Ben Kennedy

Ben Kennedy
Fish Ecologist

Abernathy Fish Technology Center
1440 Abernathy Creek Rd.
Longview, WA 98612
United States

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About Ben Kennedy

Ben serves as the primary lead for field activities coordinated by Abernathy FTC. His primary responsibilities are associated with a large-scale multidisciplinary project examining the natural reproductive success and demographic effects of hatchery-origin steelhead in a lower Columbia River estuary. His duties include coordinating field activities such as electrofishing, sample collection and PIT tagging. Additionally, he performs statistical analyses of data related to growth, mitigation, behavior, life history, survival and abundance.


M.S. 2005. Ecology. Utah State University, Logan, UT.

B.S. 2000. Fishery Biology. Colorado State University, Fort Collins, CO.


Zydlewski, J., G. Zydlewski, B. Kennedy, and W. Gale. 2014. Smolting in coastal cutthroat trout Onchorhynchus clarkii clarkii. Journal of Fish Biology 85(4): 1111-1130.

Bingham, D.M., B.M. Kennedy, K.C. Hanson, and C.T. Smith. 2014. Loss of integrity in hatchery steelhead produced by juvenile-based broodstock broodstock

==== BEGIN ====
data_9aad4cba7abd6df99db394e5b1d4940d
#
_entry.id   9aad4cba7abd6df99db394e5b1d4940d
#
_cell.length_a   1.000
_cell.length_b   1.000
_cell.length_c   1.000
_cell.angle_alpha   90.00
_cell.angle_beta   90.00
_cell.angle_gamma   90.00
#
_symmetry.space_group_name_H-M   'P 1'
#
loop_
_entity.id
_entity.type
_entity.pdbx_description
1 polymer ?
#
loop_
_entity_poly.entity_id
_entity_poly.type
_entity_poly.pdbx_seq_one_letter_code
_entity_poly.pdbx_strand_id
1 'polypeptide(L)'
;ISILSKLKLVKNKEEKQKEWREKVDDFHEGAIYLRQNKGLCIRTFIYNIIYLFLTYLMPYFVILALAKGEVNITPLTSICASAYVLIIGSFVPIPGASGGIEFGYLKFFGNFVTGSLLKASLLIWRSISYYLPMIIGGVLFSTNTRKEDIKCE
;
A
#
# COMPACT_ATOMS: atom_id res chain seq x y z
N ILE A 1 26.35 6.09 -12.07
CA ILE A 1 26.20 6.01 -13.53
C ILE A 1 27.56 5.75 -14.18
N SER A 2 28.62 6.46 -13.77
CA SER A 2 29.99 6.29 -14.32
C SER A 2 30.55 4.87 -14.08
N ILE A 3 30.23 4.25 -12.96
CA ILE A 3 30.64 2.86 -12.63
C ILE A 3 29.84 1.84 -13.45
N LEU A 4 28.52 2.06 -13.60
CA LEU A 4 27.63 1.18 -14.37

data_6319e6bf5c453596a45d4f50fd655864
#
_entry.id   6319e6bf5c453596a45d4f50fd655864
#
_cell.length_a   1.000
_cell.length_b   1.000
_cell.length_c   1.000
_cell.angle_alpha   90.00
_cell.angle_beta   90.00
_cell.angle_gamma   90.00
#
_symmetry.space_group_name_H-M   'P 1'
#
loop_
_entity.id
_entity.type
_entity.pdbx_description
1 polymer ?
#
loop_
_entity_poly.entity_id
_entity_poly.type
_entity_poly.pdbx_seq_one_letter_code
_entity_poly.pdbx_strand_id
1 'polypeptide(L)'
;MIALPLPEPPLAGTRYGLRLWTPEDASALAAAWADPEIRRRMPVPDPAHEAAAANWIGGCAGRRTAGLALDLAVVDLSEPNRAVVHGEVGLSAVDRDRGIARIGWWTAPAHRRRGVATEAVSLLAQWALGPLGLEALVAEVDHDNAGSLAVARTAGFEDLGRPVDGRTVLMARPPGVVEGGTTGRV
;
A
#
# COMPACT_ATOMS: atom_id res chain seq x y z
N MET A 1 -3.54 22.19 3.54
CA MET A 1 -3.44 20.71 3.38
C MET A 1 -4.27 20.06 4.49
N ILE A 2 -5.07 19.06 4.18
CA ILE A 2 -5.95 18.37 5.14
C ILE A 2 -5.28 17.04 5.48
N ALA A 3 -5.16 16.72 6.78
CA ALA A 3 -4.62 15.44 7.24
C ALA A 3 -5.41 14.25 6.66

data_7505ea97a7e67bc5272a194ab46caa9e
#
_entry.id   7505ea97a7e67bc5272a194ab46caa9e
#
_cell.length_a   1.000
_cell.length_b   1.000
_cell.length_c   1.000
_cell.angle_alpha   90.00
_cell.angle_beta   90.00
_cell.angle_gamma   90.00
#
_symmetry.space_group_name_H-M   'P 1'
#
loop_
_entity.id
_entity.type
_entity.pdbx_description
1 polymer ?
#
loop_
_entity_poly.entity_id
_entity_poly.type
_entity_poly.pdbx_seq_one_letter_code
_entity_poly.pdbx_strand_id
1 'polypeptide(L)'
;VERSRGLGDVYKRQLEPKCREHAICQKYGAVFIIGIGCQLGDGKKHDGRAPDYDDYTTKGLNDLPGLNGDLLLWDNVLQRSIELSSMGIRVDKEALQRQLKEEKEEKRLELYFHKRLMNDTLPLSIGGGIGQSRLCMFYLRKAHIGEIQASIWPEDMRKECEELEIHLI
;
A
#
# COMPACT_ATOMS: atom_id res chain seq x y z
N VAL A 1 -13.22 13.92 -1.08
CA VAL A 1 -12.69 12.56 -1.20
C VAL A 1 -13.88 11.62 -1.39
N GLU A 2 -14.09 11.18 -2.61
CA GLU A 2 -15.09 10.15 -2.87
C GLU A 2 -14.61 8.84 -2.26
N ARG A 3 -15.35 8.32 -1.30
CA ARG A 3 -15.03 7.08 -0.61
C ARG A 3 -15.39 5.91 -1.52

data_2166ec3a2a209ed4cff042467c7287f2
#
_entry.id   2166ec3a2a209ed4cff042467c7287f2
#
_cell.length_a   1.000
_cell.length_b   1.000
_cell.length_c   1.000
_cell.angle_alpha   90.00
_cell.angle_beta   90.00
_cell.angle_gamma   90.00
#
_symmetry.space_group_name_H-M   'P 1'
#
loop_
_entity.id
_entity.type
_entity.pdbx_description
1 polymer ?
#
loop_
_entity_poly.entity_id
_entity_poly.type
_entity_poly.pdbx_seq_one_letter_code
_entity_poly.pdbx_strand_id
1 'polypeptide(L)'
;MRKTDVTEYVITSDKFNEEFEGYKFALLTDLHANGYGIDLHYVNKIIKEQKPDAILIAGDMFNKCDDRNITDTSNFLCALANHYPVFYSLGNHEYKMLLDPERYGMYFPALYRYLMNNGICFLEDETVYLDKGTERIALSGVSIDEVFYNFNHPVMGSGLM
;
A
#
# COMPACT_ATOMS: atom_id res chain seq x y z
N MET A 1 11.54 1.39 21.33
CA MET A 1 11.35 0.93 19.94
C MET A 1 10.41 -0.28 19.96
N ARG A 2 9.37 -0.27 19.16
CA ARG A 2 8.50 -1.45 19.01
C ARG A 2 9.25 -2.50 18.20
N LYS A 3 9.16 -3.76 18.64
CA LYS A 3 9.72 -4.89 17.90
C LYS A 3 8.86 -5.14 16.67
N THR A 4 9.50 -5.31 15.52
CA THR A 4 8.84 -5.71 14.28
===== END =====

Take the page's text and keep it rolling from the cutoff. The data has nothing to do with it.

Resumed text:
The reproductively mature adults in a population that breed (or spawn) and produce more individuals (offspring or progeny).

Learn more about broodstock
and wild integration: conflicts in production and conservation goals. North American Journal of Fisheries Management 34:609-620.

Kennedy, B.M., W.L. Gale, and K.G. Ostrand. 2007. Relationship between smolt gil Na+, K+ ATPase activity and mitigation timing to avian predation risk of steelhead trout (Oncorhynchus mykiss) in a large estuary. Canadian Journal of Fisheries and Aquatic Sciences 64(11): 1506-1516.

Kennedy, B.M., J. Baumsteiger, W.L. Gale, W.R. Ardren, and K.G. Ostrand. Morphological, physiological, and genetic techniques for improving field identification of steelhead, coastal cutthroat trout, and hybrid smolts. Marine and Coastal Fisheries Dynamics Management and Ecosystem Science 1:45-56.

From The Library

Assessing superimposition of listed tule fall Chinook salmon redds using aerial and ground surveys on the White Salmon River, Washington

Upriver bright (URB) fall Chinook salmon reared and released from the Little White Salmon and Willard National Fish Hatcheries are known to stray into the White Salmon River. Interactions between hatchery-origin URB strays and ESA-listed tule fall Chinook salmon are believed to lead to a loss in...

Assessing superimposition of listed tule fall Chinook salmon redds using aerial and ground surveys on the White Salmon River, WA

Hatchery upriver bright (URB) fall Chinook salmon are straying into the White Salmon River (Figure 1). ESA-listed tule fall Chinook population in the White Salmon River spawns earlier (Sept – Oct) than URBs (late Oct – Nov). Tule redds at risk to superimposition which may displace eggs and...